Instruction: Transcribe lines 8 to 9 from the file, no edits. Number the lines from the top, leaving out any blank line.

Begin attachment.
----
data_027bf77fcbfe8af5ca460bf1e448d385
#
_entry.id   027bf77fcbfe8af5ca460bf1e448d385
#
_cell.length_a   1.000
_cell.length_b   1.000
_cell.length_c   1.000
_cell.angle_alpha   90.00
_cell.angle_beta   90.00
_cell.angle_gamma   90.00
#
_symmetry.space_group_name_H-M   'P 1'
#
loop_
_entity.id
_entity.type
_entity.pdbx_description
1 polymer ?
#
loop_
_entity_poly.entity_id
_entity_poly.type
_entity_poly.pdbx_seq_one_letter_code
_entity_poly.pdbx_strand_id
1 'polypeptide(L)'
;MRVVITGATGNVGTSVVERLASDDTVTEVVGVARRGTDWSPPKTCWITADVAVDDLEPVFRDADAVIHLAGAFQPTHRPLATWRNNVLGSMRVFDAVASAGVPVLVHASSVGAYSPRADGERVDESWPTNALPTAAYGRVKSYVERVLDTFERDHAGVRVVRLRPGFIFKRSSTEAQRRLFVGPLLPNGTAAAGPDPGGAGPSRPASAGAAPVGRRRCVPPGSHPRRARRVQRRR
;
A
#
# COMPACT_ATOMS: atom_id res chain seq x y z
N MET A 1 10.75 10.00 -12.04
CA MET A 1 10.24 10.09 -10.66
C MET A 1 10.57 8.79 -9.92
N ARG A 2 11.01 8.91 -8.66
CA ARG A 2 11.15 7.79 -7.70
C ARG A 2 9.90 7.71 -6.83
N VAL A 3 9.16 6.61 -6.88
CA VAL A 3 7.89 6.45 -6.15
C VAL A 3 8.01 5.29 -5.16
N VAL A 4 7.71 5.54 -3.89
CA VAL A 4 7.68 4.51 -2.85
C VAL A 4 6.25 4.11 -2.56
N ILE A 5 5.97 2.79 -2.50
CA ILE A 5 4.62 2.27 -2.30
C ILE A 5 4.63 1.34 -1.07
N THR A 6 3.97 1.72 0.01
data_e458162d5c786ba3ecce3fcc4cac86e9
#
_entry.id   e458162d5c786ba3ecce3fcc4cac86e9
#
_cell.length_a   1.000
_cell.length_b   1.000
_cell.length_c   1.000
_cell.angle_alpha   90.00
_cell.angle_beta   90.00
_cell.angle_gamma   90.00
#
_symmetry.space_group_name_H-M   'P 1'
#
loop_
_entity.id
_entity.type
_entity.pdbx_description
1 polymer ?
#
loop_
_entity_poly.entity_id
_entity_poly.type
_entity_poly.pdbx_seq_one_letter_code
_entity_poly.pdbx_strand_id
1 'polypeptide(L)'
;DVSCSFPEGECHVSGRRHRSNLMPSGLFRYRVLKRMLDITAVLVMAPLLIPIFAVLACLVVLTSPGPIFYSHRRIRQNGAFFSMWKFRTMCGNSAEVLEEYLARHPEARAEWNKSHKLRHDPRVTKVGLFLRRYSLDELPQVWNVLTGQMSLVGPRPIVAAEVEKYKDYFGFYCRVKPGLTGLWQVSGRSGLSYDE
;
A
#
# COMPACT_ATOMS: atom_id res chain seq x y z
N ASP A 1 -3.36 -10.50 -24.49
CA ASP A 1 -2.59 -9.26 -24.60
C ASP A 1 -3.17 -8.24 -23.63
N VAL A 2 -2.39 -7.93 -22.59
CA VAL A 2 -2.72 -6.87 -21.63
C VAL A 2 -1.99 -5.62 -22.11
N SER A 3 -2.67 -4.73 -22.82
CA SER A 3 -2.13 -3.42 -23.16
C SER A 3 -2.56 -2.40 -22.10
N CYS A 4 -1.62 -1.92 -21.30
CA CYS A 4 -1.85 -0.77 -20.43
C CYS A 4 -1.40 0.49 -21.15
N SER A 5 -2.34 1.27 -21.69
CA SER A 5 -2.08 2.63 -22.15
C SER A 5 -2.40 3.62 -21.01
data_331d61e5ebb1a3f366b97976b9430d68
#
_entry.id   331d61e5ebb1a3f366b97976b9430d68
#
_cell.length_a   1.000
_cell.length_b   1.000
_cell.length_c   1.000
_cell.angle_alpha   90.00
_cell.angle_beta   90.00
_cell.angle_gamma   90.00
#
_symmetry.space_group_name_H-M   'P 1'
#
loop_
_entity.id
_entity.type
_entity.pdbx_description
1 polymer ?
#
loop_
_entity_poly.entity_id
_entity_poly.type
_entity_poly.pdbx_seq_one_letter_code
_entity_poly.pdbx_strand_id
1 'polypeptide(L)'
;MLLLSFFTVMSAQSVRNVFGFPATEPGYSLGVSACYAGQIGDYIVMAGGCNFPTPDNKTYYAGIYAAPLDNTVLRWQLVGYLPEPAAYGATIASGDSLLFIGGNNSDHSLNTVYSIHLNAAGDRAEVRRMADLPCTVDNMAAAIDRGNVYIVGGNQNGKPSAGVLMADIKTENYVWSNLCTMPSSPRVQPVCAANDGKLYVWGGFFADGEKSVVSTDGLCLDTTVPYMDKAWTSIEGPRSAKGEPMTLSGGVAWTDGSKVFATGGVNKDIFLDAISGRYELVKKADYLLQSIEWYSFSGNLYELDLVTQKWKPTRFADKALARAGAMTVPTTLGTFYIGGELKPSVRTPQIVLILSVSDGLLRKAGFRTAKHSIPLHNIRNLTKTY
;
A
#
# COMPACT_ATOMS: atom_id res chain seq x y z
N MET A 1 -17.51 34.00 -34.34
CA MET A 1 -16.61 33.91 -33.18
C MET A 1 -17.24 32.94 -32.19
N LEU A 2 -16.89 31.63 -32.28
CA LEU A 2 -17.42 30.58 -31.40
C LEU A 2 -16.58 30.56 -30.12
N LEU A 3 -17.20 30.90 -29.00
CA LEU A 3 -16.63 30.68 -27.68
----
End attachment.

_cell.angle_alpha   90.00
_cell.angle_beta   90.00